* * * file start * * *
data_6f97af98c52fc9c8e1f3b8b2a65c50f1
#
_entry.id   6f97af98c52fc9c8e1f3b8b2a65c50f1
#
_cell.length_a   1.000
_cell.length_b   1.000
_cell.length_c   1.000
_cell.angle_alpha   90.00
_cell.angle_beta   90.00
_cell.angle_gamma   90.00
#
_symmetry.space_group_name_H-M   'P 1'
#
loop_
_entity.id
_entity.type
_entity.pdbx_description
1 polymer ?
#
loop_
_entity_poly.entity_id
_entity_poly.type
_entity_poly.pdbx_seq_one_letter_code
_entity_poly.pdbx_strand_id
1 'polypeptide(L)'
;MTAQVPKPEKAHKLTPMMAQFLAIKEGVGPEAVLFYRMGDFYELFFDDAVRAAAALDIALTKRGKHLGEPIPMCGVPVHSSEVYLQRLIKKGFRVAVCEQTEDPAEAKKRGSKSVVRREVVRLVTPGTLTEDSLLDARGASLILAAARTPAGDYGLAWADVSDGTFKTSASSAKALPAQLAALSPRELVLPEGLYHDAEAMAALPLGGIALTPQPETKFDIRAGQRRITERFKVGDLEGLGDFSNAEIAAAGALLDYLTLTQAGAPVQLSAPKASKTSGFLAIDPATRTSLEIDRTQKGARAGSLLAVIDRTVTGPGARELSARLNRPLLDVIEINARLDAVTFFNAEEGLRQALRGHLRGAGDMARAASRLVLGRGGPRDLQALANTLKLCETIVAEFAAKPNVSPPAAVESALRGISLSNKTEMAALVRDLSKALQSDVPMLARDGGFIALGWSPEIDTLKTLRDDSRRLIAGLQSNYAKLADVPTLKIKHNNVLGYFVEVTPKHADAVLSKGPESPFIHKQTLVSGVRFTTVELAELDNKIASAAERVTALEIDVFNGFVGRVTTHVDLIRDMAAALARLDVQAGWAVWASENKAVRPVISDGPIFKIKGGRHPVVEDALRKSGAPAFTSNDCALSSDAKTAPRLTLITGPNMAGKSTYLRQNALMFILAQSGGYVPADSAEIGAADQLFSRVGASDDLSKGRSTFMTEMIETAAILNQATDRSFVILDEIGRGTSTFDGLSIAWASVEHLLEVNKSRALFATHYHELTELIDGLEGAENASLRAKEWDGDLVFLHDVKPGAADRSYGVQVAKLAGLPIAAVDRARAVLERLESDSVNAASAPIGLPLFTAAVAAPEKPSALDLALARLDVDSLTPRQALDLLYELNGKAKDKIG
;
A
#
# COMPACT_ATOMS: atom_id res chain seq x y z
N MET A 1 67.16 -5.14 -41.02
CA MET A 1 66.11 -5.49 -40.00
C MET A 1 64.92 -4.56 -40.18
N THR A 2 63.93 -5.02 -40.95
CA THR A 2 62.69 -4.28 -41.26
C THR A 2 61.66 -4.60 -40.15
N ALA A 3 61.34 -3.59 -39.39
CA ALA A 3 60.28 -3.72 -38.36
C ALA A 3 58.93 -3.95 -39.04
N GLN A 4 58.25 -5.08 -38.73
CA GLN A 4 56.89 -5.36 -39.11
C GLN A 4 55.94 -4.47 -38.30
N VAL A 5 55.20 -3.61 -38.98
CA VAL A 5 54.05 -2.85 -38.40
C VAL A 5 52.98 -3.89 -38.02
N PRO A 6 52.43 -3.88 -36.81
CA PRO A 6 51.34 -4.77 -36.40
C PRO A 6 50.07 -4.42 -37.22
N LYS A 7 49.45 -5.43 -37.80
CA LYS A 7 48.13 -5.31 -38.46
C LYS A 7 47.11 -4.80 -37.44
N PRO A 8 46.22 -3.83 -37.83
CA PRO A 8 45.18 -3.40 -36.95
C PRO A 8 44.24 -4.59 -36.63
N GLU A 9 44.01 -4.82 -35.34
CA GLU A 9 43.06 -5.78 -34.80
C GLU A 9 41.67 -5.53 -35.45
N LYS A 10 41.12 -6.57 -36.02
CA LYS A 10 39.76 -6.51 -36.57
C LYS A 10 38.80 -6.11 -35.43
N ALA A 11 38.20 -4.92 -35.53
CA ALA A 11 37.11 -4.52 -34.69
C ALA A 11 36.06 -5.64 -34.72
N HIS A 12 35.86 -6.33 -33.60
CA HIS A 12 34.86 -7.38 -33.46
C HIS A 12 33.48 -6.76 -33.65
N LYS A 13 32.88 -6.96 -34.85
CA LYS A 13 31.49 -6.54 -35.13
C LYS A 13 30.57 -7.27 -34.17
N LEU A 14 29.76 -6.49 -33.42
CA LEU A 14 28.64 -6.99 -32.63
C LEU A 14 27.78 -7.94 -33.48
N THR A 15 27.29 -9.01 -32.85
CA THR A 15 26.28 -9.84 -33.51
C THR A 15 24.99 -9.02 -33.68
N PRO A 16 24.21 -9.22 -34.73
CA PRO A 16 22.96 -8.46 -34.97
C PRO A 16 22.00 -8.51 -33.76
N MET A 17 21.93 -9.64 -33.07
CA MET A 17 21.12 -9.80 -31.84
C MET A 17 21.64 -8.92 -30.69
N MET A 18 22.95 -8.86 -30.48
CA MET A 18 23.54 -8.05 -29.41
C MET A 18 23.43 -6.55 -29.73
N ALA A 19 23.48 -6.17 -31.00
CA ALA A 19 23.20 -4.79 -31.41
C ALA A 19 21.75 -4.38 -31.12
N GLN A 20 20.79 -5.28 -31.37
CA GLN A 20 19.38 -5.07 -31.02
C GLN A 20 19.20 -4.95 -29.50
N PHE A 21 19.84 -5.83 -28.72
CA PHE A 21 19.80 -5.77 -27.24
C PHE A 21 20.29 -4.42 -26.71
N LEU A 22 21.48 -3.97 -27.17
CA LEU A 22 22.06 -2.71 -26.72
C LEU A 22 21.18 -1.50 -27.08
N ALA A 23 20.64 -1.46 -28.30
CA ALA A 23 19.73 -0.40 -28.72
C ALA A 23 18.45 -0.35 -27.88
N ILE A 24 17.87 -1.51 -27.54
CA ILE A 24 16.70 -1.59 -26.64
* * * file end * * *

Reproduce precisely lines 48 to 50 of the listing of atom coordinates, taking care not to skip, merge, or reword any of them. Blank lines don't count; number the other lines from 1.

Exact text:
C PRO A 6 50.07 -4.42 -37.22
N LYS A 7 49.45 -5.43 -37.80
CA LYS A 7 48.13 -5.31 -38.46